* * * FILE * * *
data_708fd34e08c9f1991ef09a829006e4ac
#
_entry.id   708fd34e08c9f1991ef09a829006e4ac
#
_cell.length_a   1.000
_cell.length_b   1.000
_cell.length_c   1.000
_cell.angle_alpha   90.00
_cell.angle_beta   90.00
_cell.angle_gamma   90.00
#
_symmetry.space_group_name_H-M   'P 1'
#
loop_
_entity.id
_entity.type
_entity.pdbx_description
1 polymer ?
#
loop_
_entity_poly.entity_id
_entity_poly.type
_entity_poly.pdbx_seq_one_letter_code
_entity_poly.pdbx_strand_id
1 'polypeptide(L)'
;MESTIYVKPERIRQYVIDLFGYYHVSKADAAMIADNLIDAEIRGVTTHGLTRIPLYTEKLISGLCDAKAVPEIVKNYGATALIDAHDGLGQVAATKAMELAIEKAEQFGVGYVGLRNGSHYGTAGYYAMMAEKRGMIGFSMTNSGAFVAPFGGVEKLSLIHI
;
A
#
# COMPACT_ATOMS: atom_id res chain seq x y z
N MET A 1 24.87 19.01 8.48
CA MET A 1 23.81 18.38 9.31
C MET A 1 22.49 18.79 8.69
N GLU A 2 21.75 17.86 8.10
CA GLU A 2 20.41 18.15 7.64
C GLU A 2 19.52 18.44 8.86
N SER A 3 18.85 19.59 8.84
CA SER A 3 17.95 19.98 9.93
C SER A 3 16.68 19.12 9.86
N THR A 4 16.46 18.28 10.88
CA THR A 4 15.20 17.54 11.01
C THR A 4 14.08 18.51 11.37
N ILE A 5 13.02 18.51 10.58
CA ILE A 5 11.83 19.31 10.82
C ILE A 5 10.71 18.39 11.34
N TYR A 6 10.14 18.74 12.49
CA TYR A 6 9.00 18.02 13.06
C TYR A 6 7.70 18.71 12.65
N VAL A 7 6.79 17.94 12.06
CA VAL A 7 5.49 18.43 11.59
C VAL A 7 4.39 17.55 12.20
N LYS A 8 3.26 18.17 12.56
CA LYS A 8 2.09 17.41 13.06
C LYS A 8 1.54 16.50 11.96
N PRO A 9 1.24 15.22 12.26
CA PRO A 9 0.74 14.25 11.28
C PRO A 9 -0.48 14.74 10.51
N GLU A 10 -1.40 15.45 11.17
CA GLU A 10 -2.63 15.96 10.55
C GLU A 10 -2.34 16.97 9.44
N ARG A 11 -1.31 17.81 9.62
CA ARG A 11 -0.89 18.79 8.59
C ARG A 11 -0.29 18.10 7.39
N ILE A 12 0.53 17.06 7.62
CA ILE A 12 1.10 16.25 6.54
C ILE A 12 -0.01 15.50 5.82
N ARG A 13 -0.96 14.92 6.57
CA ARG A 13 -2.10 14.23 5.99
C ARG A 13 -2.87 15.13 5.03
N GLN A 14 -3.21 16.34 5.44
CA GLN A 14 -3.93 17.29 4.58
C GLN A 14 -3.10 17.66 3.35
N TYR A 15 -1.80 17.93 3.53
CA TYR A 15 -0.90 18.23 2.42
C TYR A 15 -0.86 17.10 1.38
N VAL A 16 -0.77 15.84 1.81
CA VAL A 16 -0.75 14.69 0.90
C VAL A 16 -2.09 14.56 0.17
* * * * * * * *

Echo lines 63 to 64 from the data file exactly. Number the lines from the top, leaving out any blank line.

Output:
C ARG A 11 -0.29 18.10 7.39
N ILE A 12 0.53 17.06 7.62